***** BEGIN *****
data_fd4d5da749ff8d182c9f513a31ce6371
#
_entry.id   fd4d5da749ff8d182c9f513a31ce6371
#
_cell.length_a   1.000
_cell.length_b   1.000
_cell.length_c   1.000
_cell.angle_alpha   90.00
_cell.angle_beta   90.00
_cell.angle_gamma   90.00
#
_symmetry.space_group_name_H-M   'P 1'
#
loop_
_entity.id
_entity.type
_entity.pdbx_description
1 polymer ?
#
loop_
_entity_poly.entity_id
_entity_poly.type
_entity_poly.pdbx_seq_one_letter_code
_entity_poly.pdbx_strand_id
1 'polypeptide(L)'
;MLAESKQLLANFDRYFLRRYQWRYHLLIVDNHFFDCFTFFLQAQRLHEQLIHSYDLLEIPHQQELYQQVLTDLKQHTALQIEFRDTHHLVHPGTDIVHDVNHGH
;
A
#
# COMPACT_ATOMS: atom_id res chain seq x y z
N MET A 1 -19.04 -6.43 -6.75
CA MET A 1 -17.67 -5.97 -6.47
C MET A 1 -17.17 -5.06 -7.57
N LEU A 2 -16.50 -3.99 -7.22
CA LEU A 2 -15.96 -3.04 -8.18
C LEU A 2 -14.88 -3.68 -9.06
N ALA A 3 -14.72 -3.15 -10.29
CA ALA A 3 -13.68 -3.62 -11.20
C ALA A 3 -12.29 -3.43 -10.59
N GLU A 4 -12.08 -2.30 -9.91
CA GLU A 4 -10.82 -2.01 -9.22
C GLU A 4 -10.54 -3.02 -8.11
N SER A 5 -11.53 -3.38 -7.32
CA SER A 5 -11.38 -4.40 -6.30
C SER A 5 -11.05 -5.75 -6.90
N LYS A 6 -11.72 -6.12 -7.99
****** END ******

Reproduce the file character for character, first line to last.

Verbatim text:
data_fd4d5da749ff8d182c9f513a31ce6371
#
_entry.id   fd4d5da749ff8d182c9f513a31ce6371
#
_cell.length_a   1.000
_cell.length_b   1.000
_cell.length_c   1.000
_cell.angle_alpha   90.00
_cell.angle_beta   90.00
_cell.angle_gamma   90.00
#
_symmetry.space_group_name_H-M   'P 1'
#
loop_
_entity.id
_entity.type
_entity.pdbx_description
1 polymer ?
#
loop_
_entity_poly.entity_id
_entity_poly.type
_entity_poly.pdbx_seq_one_letter_code
_entity_poly.pdbx_strand_id
1 'polypeptide(L)'
;MLAESKQLLANFDRYFLRRYQWRYHLLIVDNHFFDCFTFFLQAQRLHEQLIHSYDLLEIPHQQELYQQVLTDLKQHTALQIEFRDTHHLVHPGTDIVHDVNHGH
;
A
#
# COMPACT_ATOMS: atom_id res chain seq x y z
N MET A 1 -19.04 -6.43 -6.75
CA MET A 1 -17.67 -5.97 -6.47
C MET A 1 -17.17 -5.06 -7.57
N LEU A 2 -16.50 -3.99 -7.22
CA LEU A 2 -15.96 -3.04 -8.18
C LEU A 2 -14.88 -3.68 -9.06
N ALA A 3 -14.72 -3.15 -10.29
CA ALA A 3 -13.68 -3.62 -11.20
C ALA A 3 -12.29 -3.43 -10.59
N GLU A 4 -12.08 -2.30 -9.91
CA GLU A 4 -10.82 -2.01 -9.22
C GLU A 4 -10.54 -3.02 -8.11
N SER A 5 -11.53 -3.38 -7.32
CA SER A 5 -11.38 -4.40 -6.30
C SER A 5 -11.05 -5.75 -6.90
N LYS A 6 -11.72 -6.12 -7.99